Wednesday, July 13, 2016

Look Over the Wall (07/13/16)

"There are two sides to every story"

It's cliche. It's not something you want to think about. It's one of the snobby things people always try to push onto you. It's around to complicate matters.

But it's important.

Note: The following is not a blanket statement for what each side stands for. It is not a personal attack to either side. It's just to prove a point. It is realistic but complete fiction. Please excuse any poor word choices I use because I don't understand certain pieces of jargon.

Two parents stand on opposite sides of the room, glaring daggers at one another. The principal sits at her desk between them, trying to make peace. "Explain," she says.
"I refuse to let my child be excluded by her child because she doesn't identify with her biological gender!" says the first.
"You cannot force my child to work against his religion by playing with bad influences like her son!" says the second.
"She's not my son. She identifies as a female."
"He was born a male, so I will treat him as a male. As should you."
"You cannot force your ideas onto me! And she isn't a bad influence. She's just being expressive."
"He's seven. Your child is seven years old. He changes his favorite color every day. In a week he'll want to be a boy again."
"You don't know that. We've had long talks and she has shown genuine interest in identifying as a female now."
"You cannot force your ideas onto me either. Or my child. Your son cannot force my child to defy his religion to include your son."
The principal coughs. "Could we please take it down a notch? We're all adults here. Now what specifically happened?"
"Her son was playing with my daughter when...."

And so it continues. What should the principal say in a situation like that? Nothing can be said to the parents that will appease them. The spite between the parents is carried onto each child through muttered comments and stern conversations, and soon a good friendship is in ruins.

We trust authorities and judges to be able to decide who's the victim and who's the bully, but that isn't enough. Opposing sides build a wall to keep out the other side, and then they try to destroy each other through comments, lawsuits, and acts of hatred. Each side will only victimize themselves because they only see the chaos around them. They blame the people on the other side of the wall because they're unwilling to notice the chaos they've inflicted to evoke such a response. 

But what if we look over the wall? The truth is, most of the time that we argue over being forced into an action, we're being hypocritical. The parent above who is concerned about religion sees the other parent as infringing on her religion, not realizing that she's trying to force her views onto someone else. It's the very thing she's accusing the other parent of doing, and vice versa. 

And Christians, I don't believe we have to make the world Christian. We have to make a world of Christians. We don't do that by alienating others or treating them differently, but by love, mercy, and grace. When they see us not as the offenders but as people willing to listen and accept them, they see Christ at work within us and maybe they even decide to join us. That doesn't mean we should live like them. Romans 1 clearly shows God's disapproval of homosexuality for his people. 1st Corinthians 5 makes it clear that Christians should not invite wicked actions, but verses 12-13 remind us that it isn't our job to judge non-Christians for not being Christian. God is the one who judges, not us. (I highly recommend you look up both chapters and not just assume what I am saying is true.)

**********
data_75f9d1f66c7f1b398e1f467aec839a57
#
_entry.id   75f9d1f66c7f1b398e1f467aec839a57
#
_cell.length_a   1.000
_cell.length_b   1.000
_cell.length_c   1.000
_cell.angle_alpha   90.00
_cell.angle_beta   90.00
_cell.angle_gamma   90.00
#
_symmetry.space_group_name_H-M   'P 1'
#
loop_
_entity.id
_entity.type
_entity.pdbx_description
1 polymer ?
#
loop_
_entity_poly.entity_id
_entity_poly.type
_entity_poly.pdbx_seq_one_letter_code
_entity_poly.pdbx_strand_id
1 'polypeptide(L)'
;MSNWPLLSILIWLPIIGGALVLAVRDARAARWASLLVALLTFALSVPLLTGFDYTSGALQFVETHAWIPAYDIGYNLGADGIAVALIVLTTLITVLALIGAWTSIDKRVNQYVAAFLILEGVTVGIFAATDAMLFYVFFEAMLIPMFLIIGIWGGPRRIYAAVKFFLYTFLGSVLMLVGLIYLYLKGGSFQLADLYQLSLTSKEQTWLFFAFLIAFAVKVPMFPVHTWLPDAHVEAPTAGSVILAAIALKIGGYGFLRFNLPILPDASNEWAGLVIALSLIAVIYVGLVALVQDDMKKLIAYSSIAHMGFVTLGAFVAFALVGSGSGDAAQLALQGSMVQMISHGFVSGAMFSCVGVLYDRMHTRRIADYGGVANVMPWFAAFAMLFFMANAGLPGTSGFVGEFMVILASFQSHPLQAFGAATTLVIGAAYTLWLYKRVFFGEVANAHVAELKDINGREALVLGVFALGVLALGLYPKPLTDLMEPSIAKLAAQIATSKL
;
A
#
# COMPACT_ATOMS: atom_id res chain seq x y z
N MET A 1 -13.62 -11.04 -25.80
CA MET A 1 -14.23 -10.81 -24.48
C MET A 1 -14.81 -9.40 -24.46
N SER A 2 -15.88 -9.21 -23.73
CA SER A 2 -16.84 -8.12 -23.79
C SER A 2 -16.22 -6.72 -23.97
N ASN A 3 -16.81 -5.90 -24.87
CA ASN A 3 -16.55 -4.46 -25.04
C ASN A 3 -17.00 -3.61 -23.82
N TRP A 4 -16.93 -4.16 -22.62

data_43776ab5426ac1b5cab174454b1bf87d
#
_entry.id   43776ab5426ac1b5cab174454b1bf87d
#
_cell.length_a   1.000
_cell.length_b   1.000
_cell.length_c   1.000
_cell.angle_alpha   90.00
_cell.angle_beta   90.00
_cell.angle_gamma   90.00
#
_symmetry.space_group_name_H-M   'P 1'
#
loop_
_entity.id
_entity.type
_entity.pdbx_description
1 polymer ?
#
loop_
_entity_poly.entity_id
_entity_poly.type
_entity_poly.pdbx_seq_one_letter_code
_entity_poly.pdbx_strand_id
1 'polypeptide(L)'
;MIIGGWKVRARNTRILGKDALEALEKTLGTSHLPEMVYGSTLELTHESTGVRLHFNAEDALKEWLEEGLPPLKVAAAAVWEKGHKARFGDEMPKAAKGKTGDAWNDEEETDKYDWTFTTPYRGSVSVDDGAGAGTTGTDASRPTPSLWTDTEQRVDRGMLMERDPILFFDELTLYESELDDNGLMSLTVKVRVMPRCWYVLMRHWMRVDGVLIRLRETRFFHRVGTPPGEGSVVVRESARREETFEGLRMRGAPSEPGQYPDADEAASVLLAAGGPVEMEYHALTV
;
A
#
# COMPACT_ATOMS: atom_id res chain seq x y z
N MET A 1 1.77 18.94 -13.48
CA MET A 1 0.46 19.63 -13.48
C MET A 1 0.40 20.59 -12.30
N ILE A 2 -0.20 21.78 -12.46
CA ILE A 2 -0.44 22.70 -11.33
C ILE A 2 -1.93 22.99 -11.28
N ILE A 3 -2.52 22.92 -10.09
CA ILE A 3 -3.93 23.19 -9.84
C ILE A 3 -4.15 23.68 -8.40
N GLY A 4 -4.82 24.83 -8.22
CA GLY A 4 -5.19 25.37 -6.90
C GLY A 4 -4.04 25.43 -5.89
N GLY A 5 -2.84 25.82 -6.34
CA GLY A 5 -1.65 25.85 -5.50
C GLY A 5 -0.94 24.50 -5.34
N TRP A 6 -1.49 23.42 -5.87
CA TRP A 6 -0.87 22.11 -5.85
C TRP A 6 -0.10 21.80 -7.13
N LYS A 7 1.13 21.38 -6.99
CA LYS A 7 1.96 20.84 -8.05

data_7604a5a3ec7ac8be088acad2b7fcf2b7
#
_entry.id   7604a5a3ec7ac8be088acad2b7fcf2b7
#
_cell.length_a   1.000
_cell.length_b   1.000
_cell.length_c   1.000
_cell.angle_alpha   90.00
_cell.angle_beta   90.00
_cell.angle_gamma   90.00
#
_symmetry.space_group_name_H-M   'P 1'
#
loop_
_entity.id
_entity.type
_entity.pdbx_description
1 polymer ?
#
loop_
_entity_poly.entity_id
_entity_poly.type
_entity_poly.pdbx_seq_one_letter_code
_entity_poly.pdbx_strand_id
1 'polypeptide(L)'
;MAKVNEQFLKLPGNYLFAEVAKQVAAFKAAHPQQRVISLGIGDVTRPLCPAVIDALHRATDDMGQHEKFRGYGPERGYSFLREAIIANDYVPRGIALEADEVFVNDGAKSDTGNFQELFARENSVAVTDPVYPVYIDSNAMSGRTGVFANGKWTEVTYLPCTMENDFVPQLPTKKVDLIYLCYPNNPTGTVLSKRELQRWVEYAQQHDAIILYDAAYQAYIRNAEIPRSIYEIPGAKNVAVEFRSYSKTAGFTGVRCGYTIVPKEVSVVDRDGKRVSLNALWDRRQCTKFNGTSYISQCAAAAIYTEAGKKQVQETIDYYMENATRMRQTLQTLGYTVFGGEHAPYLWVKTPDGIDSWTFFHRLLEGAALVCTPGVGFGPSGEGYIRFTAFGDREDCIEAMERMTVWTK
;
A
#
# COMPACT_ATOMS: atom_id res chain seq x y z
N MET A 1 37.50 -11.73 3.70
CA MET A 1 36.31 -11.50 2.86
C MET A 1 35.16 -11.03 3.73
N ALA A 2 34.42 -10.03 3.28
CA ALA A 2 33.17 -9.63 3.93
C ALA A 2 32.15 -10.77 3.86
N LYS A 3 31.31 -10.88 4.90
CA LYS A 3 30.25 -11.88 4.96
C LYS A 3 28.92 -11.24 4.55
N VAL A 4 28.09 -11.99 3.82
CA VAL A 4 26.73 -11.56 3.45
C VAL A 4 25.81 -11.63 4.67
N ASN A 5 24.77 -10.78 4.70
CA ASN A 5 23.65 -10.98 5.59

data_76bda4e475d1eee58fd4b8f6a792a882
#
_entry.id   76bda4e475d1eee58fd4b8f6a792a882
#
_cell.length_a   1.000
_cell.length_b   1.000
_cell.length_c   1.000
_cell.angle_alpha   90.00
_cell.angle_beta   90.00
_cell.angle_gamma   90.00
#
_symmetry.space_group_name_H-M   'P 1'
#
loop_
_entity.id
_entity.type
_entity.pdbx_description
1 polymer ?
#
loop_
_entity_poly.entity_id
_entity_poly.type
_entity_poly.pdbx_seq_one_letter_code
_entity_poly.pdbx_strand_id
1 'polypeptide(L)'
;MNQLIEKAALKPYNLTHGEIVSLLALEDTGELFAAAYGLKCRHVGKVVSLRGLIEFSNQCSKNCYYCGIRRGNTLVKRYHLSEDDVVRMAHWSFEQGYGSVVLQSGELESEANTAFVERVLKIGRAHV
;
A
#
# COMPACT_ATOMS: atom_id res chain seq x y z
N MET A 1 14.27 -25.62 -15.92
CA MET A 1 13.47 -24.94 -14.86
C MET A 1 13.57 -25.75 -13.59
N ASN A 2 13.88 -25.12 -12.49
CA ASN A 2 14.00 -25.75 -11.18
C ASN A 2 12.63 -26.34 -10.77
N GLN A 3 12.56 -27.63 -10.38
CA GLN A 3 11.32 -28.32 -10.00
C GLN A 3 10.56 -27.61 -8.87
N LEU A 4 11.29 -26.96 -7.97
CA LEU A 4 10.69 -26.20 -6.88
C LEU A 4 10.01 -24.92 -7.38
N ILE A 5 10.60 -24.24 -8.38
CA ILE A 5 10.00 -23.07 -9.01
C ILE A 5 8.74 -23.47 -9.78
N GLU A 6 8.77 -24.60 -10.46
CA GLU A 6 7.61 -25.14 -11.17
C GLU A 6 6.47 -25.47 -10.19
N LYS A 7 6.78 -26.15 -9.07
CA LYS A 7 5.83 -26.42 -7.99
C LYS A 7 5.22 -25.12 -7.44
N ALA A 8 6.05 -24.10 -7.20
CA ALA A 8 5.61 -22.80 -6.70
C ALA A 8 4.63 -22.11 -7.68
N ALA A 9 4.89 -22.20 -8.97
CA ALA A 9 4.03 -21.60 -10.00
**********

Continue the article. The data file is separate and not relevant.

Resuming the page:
This isn't only true for just this issue. No one is obligated to live by another person's standards or rules. I believe every human's rights extend until right before they breach another's. You can own a car. You can own a house. You cannot steal someone else's car because they have the right to own their own car. Likewise, you have the right to let your child (or yourself for that matter) identify as someone against their biological orientation. You do not have the right to force others to go against their beliefs to accommodate you or your child. You also do not have the right to treat anyone negatively because they identify differently.

So try it. Look over the wall. Accept that both sides have faults, then identify them. Instead of relying on authorities to choose a victor and a victim, maybe try to make your own peace with the other side. If it works, it works. If not, realize you tried to make a difference. Let God do the rest. "If it is possible as far as it depends on you, live at peace with everyone." (Romans 12:18, NIV)

Wednesday, July 6, 2016

Do you want to know? (07/06/16)

Think of the following like a Venn Diagram- I have two ideas that I want to connect, but I also think each has merit by itself. (Sorry I haven't been able to post recently. Summer scheduling is unreliable for me.)

Thought 1: We all have those memories we would erase if we could... Remember when you said something awkward in front of someone important? Or when you broke a bone or sprained an ankle doing something you admit was stupid? [Add your own moment of stupidity here] Why do we have to remember such painful memories?